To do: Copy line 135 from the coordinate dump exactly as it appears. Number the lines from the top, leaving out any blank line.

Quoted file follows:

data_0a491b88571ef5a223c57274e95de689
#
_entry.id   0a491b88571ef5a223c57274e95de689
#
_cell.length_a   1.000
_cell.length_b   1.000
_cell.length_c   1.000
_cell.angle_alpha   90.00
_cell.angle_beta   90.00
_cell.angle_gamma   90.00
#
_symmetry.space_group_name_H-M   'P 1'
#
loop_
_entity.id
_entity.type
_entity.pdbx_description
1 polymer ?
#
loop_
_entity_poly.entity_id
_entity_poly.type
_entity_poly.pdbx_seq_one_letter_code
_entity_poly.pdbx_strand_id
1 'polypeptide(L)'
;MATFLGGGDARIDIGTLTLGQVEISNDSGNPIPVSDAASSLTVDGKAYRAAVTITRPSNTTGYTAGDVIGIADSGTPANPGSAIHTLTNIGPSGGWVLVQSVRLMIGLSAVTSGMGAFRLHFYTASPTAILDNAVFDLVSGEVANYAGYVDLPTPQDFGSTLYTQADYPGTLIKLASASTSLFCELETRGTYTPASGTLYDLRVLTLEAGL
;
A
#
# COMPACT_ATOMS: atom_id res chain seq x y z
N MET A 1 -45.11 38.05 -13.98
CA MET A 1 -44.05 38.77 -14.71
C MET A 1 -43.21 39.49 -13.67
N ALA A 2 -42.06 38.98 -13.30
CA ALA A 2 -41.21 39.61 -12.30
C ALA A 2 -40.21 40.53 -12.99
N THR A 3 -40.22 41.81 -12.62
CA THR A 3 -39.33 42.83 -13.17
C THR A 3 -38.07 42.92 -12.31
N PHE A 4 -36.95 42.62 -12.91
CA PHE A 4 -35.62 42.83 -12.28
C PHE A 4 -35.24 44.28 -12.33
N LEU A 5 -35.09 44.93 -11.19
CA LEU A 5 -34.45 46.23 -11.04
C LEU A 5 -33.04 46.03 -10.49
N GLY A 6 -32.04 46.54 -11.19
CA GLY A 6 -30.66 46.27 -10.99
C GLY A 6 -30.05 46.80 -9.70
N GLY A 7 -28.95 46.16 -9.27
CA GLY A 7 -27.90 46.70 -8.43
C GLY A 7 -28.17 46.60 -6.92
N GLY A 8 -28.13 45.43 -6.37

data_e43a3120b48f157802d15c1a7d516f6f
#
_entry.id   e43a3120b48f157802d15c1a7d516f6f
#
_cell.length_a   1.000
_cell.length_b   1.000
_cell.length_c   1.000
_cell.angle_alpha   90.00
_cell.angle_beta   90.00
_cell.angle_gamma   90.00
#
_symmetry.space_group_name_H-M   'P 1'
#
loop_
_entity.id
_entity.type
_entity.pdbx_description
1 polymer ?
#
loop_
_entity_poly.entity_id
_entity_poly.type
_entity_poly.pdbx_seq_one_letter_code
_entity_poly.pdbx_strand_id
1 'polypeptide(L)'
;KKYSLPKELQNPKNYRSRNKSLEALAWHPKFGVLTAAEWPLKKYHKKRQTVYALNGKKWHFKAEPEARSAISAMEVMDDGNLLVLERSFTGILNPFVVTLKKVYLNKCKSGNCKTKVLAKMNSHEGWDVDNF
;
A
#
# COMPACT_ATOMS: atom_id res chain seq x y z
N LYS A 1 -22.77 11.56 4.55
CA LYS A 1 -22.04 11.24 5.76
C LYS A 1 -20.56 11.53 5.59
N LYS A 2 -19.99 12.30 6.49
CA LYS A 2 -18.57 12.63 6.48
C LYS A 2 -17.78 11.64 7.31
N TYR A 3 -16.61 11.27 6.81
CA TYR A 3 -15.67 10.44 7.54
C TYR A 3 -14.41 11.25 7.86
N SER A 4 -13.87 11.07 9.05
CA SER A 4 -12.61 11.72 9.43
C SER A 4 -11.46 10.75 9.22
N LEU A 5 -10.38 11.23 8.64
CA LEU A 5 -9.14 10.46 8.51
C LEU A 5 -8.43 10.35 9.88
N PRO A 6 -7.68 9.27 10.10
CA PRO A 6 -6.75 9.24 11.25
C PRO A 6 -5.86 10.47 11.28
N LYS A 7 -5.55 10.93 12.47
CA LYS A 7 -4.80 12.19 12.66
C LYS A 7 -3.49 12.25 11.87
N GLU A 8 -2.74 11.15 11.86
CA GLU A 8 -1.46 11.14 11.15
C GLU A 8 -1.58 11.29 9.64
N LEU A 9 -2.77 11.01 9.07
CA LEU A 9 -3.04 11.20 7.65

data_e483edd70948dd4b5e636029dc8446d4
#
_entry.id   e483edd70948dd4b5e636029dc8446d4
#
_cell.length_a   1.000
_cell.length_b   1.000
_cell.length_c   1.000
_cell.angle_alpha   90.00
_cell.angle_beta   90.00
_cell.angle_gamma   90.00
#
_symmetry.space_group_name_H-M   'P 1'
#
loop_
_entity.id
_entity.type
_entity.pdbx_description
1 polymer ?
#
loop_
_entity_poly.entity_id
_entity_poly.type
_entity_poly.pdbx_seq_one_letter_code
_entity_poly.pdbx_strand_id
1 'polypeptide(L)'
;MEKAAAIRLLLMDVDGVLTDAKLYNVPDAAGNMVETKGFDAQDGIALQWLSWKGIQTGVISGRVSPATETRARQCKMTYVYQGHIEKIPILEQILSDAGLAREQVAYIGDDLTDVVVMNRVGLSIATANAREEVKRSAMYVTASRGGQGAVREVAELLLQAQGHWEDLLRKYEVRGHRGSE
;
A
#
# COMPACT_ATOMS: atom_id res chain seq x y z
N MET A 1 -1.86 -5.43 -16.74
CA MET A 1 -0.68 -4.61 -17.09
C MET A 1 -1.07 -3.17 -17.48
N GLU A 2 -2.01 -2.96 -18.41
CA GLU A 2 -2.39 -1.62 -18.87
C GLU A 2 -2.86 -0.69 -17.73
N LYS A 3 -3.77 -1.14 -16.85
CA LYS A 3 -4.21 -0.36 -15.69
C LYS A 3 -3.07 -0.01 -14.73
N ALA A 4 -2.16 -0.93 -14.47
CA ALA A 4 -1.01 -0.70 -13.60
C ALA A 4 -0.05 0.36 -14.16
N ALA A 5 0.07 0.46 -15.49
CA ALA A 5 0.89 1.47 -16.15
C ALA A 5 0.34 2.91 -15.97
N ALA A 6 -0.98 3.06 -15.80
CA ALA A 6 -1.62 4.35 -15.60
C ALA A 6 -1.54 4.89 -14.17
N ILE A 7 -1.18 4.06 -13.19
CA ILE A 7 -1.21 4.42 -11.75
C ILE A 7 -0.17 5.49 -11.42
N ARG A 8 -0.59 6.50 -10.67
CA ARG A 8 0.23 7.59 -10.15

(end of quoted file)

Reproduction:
;